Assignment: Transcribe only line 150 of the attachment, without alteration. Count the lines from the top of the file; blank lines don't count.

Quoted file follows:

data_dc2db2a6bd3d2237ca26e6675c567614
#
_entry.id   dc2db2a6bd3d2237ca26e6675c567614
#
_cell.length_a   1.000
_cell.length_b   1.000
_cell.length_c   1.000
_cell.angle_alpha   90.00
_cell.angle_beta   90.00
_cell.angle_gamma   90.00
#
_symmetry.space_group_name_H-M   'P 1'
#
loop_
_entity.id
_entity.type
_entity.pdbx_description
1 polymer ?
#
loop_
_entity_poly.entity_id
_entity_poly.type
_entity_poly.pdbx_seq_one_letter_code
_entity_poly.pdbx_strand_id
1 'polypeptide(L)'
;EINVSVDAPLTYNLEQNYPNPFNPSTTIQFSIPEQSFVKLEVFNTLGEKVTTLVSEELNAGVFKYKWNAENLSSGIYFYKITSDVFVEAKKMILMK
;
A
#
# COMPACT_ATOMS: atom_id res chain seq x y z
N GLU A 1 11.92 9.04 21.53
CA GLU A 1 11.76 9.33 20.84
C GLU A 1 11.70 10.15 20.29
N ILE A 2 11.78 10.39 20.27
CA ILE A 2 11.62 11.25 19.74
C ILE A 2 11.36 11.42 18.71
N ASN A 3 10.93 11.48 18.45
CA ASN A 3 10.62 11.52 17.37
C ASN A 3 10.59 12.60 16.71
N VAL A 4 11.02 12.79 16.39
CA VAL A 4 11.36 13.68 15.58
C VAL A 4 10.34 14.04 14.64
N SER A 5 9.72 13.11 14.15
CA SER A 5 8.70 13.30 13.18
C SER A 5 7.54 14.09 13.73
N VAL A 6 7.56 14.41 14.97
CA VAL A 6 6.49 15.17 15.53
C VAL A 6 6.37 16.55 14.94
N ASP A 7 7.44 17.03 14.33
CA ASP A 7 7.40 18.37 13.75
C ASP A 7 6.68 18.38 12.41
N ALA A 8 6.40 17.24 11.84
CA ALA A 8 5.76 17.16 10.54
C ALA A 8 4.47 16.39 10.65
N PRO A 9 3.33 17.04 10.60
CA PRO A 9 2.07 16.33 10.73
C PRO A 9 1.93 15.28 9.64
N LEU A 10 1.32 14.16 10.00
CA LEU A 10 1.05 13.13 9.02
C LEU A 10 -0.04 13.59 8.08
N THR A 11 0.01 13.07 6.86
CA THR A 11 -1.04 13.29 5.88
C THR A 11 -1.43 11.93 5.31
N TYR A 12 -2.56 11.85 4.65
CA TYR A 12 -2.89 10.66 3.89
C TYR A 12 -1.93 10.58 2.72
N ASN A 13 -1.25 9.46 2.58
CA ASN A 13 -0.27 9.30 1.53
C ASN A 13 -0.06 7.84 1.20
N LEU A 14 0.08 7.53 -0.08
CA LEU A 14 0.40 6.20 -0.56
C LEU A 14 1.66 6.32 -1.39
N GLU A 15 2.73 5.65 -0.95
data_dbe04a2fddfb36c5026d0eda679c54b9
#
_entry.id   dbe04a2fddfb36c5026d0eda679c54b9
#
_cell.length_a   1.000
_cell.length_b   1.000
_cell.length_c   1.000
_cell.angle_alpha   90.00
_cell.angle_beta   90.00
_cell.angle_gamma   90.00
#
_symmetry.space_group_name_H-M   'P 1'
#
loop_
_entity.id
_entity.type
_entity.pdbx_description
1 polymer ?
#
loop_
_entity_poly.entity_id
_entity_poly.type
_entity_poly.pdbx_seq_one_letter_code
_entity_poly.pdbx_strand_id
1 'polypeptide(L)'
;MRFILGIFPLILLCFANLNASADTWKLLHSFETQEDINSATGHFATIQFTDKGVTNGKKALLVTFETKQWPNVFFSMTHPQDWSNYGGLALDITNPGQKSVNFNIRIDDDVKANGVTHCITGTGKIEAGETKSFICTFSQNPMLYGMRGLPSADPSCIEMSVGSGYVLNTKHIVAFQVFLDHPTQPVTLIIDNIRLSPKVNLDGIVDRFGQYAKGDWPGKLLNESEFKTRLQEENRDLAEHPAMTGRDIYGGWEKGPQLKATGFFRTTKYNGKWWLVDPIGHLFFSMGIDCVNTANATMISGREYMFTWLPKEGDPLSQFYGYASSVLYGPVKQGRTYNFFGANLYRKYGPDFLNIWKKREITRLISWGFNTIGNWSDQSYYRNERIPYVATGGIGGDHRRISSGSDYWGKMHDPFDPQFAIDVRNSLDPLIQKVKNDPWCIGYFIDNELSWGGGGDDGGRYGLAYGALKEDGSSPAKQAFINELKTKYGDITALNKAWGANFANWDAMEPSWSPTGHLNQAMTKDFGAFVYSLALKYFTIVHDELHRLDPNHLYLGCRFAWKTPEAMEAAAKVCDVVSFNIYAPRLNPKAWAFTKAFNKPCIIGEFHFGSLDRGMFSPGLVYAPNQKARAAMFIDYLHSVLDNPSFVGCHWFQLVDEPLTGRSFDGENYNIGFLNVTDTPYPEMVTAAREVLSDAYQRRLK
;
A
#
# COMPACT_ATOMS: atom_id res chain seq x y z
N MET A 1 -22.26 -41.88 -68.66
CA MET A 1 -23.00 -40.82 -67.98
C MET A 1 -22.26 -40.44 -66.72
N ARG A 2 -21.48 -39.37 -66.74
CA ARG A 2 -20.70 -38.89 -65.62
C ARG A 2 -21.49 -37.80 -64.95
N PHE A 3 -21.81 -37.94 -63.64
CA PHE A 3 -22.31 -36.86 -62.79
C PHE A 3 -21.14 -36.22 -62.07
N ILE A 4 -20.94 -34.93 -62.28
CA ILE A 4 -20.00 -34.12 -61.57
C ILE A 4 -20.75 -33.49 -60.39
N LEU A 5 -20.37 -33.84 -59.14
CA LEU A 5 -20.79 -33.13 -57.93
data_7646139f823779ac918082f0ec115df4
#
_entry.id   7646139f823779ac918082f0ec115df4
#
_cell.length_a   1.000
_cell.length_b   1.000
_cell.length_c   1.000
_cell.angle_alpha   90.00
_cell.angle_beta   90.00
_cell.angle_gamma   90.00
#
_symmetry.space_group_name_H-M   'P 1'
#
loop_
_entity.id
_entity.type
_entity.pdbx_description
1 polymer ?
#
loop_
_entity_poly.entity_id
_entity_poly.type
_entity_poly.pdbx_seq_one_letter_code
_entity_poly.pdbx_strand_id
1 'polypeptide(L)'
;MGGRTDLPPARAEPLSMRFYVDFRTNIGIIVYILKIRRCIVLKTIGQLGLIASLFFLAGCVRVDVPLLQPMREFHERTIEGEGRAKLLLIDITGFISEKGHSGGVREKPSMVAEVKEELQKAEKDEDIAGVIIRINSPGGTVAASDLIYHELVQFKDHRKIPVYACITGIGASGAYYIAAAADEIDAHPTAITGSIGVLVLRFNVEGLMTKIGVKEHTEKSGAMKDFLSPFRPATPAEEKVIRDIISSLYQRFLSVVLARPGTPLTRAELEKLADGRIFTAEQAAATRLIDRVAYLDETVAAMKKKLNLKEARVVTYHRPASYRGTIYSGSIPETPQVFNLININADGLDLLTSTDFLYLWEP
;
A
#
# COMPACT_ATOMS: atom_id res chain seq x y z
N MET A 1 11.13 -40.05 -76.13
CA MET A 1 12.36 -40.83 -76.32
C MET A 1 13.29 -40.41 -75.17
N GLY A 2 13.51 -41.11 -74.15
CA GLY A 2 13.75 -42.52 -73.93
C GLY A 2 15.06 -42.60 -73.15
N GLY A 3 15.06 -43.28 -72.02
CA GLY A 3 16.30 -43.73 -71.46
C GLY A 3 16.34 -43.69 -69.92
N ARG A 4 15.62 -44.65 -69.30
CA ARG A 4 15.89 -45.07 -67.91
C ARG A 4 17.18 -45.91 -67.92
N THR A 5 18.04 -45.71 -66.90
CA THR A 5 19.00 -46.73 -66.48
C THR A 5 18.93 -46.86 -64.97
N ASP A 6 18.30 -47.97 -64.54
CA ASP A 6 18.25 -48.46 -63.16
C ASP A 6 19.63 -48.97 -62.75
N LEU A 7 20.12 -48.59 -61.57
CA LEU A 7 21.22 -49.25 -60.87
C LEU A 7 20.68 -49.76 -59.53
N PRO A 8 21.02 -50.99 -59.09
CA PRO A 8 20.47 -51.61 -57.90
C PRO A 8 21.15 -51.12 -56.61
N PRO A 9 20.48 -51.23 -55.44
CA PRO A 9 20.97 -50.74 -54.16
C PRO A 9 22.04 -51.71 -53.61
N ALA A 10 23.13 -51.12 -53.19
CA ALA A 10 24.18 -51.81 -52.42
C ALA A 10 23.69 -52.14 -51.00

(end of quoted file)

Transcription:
C MET A 1 13.29 -40.41 -75.17